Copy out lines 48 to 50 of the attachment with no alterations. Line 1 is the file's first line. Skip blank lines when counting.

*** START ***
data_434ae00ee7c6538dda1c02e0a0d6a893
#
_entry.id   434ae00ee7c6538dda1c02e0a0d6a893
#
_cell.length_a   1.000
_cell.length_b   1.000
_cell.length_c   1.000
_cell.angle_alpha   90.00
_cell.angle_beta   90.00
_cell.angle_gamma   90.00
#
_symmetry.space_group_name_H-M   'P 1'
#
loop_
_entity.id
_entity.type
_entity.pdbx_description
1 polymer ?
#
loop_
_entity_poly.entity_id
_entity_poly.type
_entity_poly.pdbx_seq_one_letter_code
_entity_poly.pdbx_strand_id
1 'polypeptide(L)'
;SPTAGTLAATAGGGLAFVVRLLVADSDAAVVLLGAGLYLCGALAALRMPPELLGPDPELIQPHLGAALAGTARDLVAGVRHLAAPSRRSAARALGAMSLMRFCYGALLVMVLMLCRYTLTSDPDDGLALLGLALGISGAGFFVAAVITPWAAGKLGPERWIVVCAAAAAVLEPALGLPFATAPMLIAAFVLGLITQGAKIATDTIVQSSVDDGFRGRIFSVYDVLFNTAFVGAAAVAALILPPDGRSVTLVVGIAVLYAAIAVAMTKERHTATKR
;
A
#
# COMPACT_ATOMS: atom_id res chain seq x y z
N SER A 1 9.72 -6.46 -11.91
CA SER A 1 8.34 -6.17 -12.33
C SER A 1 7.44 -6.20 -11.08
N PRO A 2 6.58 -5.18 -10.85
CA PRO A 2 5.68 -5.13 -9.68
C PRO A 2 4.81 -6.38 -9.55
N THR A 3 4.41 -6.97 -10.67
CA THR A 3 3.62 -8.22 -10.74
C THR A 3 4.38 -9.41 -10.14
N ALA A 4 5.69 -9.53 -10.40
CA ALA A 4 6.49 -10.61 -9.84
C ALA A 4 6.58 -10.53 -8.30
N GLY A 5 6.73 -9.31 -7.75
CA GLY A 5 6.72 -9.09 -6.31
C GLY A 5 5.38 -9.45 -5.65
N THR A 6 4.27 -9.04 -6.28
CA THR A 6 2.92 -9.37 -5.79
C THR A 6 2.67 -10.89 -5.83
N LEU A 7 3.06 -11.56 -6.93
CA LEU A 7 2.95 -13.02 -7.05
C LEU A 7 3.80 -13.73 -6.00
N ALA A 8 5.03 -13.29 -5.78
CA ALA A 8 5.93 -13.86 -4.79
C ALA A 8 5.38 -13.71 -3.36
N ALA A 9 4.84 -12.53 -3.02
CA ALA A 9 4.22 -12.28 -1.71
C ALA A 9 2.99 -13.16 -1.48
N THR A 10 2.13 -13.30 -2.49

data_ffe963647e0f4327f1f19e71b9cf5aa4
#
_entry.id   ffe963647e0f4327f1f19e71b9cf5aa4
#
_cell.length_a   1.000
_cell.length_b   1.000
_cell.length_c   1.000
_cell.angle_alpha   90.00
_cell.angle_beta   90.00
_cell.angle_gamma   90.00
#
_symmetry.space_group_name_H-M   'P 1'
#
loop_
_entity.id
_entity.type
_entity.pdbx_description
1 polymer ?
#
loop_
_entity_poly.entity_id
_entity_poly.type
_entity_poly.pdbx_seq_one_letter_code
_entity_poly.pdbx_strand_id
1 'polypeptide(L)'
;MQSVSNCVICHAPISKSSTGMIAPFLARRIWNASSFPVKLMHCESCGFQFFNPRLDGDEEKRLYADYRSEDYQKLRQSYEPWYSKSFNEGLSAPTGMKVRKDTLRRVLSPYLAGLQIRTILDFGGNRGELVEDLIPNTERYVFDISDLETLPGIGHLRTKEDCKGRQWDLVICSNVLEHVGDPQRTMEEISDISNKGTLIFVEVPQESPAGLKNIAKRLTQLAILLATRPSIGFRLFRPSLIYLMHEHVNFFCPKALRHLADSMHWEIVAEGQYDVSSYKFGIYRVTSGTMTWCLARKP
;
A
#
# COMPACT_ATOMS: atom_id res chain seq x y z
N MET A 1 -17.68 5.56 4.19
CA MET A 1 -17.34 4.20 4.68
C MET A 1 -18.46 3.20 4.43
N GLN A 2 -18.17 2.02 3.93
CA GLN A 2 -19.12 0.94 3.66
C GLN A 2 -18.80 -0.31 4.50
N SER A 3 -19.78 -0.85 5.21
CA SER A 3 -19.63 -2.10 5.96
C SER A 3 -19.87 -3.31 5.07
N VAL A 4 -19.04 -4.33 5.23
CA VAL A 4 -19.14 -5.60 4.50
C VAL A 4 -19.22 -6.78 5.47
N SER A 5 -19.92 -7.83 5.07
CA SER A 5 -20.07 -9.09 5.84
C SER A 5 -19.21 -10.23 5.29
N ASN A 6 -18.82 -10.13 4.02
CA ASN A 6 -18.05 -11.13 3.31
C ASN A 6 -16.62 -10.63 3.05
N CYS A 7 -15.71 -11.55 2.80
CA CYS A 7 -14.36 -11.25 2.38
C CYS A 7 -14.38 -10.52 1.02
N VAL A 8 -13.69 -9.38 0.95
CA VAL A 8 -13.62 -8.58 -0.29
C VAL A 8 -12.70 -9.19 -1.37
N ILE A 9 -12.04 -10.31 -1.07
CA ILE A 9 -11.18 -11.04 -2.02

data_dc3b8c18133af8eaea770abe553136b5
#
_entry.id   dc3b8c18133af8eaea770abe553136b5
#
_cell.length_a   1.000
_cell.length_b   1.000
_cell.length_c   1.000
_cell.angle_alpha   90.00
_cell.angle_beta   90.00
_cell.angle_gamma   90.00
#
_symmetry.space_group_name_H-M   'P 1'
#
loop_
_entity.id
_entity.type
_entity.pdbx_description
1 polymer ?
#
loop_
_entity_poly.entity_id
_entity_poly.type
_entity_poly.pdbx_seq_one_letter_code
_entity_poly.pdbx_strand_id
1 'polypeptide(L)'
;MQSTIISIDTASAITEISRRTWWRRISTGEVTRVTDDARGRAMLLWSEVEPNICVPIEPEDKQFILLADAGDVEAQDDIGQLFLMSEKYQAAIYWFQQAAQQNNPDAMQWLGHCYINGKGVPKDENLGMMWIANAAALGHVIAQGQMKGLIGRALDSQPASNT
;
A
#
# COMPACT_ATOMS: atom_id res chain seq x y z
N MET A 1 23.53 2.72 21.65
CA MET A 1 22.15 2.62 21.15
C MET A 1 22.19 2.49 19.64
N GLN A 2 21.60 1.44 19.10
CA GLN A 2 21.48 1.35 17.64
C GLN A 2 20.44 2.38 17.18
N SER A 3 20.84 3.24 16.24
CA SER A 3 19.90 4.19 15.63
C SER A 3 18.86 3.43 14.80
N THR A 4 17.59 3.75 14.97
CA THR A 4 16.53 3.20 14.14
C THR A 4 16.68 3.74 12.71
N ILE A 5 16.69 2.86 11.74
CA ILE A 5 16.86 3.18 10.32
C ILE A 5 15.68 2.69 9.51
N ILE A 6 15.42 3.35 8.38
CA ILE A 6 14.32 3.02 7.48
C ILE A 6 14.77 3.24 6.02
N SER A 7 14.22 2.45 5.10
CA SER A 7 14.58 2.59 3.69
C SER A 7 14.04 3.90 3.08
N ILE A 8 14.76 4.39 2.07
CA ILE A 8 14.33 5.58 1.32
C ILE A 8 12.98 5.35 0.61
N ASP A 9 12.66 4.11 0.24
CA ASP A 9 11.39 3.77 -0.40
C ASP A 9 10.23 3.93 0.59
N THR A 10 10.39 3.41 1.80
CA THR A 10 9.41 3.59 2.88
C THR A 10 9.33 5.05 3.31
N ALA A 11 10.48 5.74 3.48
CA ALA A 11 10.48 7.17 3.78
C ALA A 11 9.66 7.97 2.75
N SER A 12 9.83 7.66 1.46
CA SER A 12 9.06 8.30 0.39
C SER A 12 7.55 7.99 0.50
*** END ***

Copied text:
C THR A 6 2.67 -10.89 -5.83
N LEU A 7 3.06 -11.56 -6.93
CA LEU A 7 2.95 -13.02 -7.05